Tom Goodwin highlighted a good point in his post. He mentioned that how we watch content has reached such complexity of options that it demands imminent changes through innovations; “We’re in a status quo before a paradigm shift. We’re at peak complexity, […]. I now need to select my remote before I decide what show to watch. I need to remember the 13 perfect button presses to watch Jon Oliver on demand. We have SVOD, AVOD, streaming, stored content, broadcast — it’s messy. […] All [those options] chipping away — but none delivering the final blow to consumers who are increasingly frustrated being spoiled by the simplicity of a Google search bar or access to everything in one place via Spotify.”

Having access to many content, it’s great. But if you want to “optimize” and “value” your experience, you need tools that help you simplify, fasten, and improve your access. in order to have the BEST experience, the HOW must help the WHAT to make it unique.

5.The Why of the experience is changing roles & relationships

Indeed, I previously talked about HOW you experience the content could be optimized when here, I will focus about the WHY you experience it. I borrow this distinction between the WHY, the HOW and the WHAT from the talented TED speaker Simon Sinek. Mostly his idea that everything comes from the WHY. If the WHY makes sense, then, the 2 others should follow and serve this WHY.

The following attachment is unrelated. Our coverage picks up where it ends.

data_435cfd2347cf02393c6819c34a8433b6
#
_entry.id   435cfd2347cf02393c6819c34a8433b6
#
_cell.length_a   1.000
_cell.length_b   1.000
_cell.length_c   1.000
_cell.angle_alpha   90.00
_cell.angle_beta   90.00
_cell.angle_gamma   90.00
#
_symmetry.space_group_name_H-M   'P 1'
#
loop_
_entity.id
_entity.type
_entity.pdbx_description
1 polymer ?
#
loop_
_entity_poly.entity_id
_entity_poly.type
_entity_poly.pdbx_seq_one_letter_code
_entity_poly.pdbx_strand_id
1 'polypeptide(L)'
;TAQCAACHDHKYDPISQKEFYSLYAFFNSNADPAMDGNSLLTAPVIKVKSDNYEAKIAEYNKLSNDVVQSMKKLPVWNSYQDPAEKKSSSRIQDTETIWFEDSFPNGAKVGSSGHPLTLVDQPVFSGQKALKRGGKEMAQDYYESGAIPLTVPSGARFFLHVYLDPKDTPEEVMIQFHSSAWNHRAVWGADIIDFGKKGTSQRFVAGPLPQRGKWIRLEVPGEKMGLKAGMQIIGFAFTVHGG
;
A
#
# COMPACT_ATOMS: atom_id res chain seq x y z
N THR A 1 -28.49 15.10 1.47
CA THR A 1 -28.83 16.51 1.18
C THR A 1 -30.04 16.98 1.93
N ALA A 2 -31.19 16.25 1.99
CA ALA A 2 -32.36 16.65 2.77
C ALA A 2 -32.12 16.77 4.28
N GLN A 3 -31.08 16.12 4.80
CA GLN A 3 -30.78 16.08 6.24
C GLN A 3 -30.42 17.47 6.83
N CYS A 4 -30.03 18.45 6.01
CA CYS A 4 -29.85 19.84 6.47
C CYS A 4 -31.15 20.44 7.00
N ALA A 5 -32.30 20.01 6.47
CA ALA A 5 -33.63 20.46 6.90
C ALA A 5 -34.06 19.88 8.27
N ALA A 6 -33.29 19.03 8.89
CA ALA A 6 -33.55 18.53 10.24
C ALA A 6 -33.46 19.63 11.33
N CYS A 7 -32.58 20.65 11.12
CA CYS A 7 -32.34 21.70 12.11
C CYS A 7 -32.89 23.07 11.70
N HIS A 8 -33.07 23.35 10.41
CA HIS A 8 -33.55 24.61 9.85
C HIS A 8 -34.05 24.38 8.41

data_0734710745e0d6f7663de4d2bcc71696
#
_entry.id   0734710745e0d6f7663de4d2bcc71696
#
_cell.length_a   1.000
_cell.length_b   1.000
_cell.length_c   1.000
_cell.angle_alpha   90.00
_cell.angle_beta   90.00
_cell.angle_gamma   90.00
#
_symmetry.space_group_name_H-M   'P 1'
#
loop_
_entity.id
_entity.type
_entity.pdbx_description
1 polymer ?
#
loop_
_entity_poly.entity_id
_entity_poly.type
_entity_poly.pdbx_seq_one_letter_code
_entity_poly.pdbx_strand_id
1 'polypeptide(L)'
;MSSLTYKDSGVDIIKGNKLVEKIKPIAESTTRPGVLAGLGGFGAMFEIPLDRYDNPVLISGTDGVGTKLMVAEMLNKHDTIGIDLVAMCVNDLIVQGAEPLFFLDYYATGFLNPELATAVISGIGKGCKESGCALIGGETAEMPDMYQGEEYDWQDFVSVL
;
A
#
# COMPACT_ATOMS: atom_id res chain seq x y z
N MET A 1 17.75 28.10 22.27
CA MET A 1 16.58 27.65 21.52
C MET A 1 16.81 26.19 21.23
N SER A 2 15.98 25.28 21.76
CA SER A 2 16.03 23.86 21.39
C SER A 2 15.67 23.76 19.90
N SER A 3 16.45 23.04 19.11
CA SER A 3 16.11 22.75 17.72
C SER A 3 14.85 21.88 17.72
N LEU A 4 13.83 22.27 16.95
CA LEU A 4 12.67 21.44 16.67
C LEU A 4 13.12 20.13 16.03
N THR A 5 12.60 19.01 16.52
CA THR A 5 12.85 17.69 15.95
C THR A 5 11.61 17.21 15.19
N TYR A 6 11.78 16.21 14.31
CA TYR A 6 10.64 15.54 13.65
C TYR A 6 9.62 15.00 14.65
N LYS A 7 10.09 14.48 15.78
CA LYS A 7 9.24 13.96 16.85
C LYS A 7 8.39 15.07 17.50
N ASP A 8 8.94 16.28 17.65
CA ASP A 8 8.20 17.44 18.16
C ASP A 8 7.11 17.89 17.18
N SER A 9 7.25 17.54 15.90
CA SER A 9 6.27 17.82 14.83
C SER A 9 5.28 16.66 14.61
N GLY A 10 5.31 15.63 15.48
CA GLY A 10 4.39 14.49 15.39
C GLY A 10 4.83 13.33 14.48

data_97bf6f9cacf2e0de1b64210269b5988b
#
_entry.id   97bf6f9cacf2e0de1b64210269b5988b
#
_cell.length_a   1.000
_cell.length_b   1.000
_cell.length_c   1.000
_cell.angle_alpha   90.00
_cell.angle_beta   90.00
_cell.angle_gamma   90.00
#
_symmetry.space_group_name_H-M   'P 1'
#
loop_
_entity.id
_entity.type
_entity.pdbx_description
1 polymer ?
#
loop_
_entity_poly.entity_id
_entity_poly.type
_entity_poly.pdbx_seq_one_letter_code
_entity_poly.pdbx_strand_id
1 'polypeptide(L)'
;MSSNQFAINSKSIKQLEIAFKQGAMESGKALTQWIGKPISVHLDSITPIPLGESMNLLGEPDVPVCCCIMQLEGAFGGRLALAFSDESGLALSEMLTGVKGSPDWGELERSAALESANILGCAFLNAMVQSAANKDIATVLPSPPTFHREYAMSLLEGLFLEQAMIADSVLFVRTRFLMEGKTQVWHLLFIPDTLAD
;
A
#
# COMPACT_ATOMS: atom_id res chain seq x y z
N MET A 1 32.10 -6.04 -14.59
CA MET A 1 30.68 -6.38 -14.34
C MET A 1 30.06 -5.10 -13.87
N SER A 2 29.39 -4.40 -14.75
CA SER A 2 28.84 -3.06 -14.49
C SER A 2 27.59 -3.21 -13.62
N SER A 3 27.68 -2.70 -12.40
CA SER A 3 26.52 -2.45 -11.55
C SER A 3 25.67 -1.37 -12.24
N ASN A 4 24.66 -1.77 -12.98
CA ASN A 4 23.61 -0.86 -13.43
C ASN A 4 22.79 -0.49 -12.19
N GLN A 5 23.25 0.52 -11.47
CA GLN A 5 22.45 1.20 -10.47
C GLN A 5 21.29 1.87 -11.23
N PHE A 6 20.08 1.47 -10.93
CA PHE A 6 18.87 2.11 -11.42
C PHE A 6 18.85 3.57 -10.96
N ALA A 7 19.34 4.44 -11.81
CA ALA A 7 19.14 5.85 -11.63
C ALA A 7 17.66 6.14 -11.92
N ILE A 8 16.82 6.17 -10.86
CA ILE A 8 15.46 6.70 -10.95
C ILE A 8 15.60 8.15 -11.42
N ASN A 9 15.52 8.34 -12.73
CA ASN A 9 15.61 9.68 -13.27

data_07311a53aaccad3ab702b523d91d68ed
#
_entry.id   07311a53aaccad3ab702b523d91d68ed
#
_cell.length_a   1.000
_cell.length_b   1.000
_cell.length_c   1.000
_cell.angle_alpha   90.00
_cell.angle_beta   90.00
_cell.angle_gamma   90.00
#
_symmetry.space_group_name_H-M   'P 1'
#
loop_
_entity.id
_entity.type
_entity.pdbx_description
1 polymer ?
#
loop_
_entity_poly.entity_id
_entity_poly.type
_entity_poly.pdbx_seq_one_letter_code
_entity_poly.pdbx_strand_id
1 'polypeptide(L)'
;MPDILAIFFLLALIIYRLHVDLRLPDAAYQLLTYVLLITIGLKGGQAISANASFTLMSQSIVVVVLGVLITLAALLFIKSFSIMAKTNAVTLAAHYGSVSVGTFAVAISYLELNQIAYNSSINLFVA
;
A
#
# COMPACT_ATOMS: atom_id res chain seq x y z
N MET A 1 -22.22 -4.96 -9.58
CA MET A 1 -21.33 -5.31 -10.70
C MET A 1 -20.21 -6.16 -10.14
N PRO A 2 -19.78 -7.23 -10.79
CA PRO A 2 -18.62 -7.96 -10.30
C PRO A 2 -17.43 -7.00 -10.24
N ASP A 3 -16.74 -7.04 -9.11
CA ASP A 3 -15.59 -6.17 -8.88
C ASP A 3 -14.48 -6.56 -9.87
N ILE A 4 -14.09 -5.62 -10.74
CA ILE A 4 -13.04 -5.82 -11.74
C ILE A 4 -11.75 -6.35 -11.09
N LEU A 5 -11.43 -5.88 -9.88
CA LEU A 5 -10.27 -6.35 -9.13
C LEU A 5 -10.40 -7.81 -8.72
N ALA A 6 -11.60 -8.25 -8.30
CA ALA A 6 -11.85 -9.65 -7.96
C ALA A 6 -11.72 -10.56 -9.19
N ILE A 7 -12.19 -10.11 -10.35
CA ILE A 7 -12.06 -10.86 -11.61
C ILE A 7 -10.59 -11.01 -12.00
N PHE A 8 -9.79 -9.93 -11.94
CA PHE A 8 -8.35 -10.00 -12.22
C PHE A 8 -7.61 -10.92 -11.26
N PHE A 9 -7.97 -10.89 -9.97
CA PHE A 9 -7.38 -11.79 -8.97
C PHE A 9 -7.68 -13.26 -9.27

WHY are you experiencing content? Tricky question. It depends on your level of engagement.

For many, it is going to be very simple to answer: To spend a good time. Having a memorable, enjoyable, and qualitative good moment alone or maybe shared with friends.

Based on Walmsley B. & Franks A. publication The Audience Experience: changing roles and relationships – Key Issues in the Arts & Entertainment Industry, those people are the majority who have a passive participation. They are “audience members who may be highly engaged and loyal, but prefer to spectate rather than take part, […] or who just want to turn up and be entertained”.  And you have the active participants who are “those willing to try out or join in arts activities themselves.” So what is their WHY? Being part of a community? Make better content? Being inspired and inspire in return?